Ipe decking quality - pictures attached

jennyologyJune 27, 2012

I've spent a long time researching ipe here on gardenweb and elsewhere, and finally made the decision to go with it. We bought our decking boards from a local company known for their quality hardwoods.

Our contractor began installing today and set aside about 8 boards (out of a total of 41) which he feels are of unacceptable quality for our deck. Mainly for "chatter" and a few gauges he doesn't believe can be sanded out.

I'm not looking for perfection in my decking boards - I just want to stave off any problems in the future, or avoid having areas that might be a nuisance when finishing.

Here is a photo of one board that's already been cut - I'm thinking of replacing it. Is this something any of you might be OK with, or would you agree with me and prefer to replace it?

Here's another board we'll return. It looks like an issue from the mill - can anyone explain to me what this is?

Here are a few other images - I'm just curious to know if this is par for the course in ipe decking or if they really should be exchanged (especially since I was supposed to be receiving a premium product).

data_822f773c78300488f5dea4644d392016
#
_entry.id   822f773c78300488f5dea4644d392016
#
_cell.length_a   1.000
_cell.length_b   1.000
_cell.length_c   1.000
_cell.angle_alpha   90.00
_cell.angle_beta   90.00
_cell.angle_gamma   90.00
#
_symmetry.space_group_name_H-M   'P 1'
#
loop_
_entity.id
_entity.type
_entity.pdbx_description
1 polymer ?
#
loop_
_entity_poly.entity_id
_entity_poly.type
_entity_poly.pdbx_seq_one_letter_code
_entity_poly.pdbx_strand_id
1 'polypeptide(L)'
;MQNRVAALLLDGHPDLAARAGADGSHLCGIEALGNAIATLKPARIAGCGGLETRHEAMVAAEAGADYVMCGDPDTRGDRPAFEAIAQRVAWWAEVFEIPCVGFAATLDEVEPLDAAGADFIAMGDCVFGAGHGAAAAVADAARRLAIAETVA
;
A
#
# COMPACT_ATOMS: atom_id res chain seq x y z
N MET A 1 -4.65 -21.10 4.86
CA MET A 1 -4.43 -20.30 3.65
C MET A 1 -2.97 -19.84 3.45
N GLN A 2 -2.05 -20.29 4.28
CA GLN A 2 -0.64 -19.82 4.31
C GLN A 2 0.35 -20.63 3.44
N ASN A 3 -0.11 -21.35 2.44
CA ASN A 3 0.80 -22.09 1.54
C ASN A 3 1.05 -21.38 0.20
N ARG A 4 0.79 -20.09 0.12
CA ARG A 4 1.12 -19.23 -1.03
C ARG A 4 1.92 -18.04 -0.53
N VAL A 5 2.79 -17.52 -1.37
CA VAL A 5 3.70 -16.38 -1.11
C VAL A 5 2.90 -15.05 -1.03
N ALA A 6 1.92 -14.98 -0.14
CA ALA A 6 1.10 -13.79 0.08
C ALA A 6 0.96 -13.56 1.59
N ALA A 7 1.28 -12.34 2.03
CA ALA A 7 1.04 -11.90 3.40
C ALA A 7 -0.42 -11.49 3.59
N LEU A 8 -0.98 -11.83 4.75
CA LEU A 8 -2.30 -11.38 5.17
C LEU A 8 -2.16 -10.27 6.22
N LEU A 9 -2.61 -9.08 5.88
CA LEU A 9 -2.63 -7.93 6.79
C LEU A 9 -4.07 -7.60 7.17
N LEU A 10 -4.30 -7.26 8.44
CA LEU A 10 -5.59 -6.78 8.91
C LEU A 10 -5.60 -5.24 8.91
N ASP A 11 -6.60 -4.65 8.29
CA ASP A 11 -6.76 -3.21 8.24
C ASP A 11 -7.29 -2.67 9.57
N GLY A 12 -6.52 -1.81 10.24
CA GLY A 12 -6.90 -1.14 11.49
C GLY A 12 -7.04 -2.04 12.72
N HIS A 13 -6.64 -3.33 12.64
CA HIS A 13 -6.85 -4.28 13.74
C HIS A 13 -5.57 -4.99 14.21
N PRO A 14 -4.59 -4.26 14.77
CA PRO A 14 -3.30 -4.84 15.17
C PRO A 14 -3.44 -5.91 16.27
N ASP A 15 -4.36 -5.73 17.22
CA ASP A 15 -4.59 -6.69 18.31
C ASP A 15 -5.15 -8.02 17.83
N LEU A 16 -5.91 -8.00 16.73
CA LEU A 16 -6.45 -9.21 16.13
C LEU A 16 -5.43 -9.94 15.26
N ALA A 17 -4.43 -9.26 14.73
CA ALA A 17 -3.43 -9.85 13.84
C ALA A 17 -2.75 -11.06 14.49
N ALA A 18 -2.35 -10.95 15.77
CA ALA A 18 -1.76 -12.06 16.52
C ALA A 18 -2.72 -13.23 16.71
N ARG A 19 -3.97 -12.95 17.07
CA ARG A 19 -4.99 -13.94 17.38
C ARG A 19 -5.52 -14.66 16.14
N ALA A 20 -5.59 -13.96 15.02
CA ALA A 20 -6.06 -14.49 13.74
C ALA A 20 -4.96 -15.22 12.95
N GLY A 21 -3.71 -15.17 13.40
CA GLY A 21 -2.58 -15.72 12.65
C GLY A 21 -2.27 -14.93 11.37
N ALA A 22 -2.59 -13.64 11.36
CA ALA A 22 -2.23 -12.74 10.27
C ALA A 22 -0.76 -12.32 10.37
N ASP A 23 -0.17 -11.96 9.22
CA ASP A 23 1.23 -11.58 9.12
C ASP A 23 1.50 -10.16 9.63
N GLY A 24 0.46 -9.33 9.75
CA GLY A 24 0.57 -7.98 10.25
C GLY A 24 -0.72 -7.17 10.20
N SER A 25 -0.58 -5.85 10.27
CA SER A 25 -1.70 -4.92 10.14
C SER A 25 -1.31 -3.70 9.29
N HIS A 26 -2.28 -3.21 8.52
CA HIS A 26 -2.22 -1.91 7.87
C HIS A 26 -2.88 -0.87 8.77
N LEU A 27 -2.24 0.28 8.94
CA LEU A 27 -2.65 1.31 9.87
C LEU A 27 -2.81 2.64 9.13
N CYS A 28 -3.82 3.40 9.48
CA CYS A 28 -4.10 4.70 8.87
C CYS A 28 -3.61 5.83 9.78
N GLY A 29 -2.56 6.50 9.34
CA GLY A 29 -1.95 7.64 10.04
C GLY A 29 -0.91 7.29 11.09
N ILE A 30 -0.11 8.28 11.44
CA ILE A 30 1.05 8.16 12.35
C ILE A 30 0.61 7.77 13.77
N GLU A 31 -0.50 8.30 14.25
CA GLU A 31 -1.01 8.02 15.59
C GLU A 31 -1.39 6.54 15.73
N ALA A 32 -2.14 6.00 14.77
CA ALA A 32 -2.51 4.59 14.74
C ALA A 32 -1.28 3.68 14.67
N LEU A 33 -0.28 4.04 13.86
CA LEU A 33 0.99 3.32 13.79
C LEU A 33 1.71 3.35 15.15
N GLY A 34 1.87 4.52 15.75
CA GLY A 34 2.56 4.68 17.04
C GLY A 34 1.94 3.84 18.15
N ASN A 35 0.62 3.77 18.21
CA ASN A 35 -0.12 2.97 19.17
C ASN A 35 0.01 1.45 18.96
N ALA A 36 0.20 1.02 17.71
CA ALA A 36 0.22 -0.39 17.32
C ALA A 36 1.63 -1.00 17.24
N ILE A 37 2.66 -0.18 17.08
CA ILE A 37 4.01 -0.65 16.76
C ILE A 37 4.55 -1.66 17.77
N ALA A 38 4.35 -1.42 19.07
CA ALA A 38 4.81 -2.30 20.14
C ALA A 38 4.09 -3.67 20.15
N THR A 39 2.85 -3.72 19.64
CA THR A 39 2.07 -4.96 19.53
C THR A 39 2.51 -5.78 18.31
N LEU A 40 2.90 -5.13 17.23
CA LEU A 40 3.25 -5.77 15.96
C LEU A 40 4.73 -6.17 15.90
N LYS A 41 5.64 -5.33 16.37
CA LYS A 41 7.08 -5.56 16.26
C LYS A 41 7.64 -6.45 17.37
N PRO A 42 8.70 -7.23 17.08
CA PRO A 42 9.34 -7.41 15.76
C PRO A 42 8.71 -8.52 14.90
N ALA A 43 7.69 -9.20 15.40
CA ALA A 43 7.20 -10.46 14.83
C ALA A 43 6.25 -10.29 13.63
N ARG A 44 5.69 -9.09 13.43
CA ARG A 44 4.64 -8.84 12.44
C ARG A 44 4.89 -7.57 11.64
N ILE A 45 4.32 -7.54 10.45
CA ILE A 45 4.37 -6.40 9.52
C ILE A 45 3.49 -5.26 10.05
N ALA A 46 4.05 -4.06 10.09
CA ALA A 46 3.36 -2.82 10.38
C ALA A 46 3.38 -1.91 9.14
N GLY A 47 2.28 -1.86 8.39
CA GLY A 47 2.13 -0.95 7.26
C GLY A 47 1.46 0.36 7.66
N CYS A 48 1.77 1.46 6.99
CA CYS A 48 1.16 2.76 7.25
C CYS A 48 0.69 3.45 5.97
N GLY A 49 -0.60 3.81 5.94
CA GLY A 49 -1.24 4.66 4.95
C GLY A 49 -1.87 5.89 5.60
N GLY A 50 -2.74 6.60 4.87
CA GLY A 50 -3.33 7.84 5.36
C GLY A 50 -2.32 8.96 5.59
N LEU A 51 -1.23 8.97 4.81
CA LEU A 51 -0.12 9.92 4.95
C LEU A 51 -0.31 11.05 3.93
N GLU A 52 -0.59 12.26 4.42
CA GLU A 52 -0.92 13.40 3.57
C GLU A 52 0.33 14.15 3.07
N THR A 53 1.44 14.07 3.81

The board in the middle of this photo has a strange darker area - my contractor thinks it's fine and can be sanded out/blend in with the oil finish. I'm worried it's something like a smudge of anchorseal from the lumber yard:


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You have a few milling defects in those boards; tear out can be sanded, but some of that heavy skip can't be, especially since it can affect the thickness. Loose knots are a defect that should be switched out; however, grading standards are entirely interpretable. One company might say Clear Grade or Premium, but that means random unit inspections and allowable milling defect, where another does individual pallet inspections and only allows pin knots or tight knots and worm holes. It also depends on the finish you are going with also, but that's another story.